Sunday, February 12, 2012

Dave Grohl and the Economics of Genre

Before I begin, I'd like to preface that I have the utmost respect for Dave Grohl. The music that he's helped create in the last 23 years as a part of Nirvana and Foo Fighters fast track his entry to the Hall of Fame.

At the Grammy Awards this evening, Dave Grohl said something that stuck out to me while making his acceptance speech for Best Rock Performance for the Foo Fighters' "Walk".

In the speech, Grohl made it a point to mention playing instruments and working at your craft to be a better musician.

I respected the speech, but the issue that I have is that not every kid can afford instruments to play and some neighborhoods here in the Bronx have it very difficult.

There are a lot of very talented, but underprivileged kids that don't have easy access to these instruments.

A lot of people turn to rap music because it's fiscally easier to handle. All you need is the gift of wordplay and a good beat (which can be vocally or digitally manufactured) and you have a song.

R&B music is very much the same way. All you need is your voice and music (which again can be very easy to make digitally).

In a world where your parents can barely afford to pay for rent, food, or even clothing, buying a $500 electric guitar with a $300 amp isn't really the answer.

It's a lot like sports. Not everyone can pay a couple of hundred dollars for the equipment to play football whereas you only need yourself, a round ball, and a hoop to play basketball or yourself, a round ball and a couple of placeholders to play soccer.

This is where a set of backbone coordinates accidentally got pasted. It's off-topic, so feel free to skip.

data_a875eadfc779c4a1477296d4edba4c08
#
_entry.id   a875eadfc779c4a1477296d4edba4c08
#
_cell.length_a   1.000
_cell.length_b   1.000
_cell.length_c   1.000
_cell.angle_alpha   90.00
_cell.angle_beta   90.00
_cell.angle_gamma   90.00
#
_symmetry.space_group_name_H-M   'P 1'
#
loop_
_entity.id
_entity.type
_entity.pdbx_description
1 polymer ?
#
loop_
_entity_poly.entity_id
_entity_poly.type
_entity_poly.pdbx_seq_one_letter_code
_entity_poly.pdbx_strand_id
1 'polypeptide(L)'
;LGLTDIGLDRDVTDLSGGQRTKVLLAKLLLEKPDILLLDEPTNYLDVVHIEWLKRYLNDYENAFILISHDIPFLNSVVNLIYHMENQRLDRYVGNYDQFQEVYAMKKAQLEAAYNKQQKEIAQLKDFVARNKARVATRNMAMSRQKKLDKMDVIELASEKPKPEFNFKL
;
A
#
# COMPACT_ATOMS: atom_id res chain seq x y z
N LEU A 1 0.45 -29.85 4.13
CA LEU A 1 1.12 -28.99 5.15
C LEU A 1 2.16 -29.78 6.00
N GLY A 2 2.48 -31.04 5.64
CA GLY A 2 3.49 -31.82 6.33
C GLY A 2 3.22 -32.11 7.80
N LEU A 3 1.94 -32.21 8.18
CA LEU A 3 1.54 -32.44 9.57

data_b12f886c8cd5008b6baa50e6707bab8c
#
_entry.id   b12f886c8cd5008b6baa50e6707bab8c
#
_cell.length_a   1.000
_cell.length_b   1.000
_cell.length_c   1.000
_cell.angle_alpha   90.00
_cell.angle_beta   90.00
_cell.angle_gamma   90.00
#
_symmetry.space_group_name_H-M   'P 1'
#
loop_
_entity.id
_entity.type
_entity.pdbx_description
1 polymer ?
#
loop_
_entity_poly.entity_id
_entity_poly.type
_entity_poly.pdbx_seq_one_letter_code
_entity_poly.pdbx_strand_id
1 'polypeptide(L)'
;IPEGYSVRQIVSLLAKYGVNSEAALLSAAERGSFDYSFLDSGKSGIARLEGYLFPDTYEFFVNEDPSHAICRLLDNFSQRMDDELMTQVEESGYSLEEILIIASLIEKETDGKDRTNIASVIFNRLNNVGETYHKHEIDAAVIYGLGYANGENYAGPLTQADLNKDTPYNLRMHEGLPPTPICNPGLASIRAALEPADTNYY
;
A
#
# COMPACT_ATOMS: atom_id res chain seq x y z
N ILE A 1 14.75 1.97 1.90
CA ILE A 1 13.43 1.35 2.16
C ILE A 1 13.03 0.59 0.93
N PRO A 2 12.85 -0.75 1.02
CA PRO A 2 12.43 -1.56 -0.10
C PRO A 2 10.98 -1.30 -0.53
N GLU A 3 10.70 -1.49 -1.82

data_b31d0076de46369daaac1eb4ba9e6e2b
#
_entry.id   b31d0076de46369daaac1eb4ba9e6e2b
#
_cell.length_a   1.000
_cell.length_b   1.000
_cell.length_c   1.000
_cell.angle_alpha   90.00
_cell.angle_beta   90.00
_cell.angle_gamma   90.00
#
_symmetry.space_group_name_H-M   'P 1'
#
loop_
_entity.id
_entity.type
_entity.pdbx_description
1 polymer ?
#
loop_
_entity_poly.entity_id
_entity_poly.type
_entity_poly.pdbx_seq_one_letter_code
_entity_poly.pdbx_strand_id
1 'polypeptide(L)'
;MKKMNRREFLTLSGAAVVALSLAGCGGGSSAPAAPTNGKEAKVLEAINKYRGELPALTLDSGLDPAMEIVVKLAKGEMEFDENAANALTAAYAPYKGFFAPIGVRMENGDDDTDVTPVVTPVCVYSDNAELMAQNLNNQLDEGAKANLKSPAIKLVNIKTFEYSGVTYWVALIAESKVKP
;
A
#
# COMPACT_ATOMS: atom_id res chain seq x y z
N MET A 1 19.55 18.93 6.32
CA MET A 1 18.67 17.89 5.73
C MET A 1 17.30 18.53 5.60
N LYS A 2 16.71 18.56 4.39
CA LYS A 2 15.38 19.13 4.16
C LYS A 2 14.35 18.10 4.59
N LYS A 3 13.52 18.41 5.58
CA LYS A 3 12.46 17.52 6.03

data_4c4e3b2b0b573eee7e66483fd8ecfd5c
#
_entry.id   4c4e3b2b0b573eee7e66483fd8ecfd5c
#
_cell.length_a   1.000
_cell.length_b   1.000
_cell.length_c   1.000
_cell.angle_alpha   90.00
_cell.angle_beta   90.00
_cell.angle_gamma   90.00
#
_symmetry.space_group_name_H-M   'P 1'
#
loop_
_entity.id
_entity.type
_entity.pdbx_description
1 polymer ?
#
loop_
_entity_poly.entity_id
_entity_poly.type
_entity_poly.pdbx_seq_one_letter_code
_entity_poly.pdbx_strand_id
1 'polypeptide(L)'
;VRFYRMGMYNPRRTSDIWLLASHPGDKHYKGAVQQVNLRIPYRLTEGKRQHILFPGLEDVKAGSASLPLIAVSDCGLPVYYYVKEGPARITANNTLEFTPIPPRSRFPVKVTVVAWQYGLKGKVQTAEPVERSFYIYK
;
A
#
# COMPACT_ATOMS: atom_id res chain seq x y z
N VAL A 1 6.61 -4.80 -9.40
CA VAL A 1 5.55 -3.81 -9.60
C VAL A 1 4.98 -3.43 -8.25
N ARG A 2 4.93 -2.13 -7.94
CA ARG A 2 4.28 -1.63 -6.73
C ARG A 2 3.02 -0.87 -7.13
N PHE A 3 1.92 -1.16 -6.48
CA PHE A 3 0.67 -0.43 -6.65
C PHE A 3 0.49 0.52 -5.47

In either case, you make do with what you have rather than what you want to have.

It's all about money. If there were schools that would offer free lectures to kids that are aspiring musicians regardless of their socioeconomic class, that would be a wonderful way to bring kids to perform, hang out with each other and learn about each other (and how people don't all live the same way) and experience the ability to make music for fun together and eventually explore making music for a living.

Again, I have no problem with what Dave said aside from not recognizing that not everyone has access to affordable instruments to play with. However, this can change with lobbying from famous musicians (*ahem* Mr. Grohl) so that they can either begin new programs for kids to learn instruments and sing or enhance programs that already exist.

If there's one musician that I have faith to incorporate this change, it's Dave freakin' Grohl.

1 comment:

WadeH said...

I'd be surprised if Grohl had rap or R&B in mind when he made those comments. I took it as an indictment of the over-produced, auto-tuned product of the popular music machine.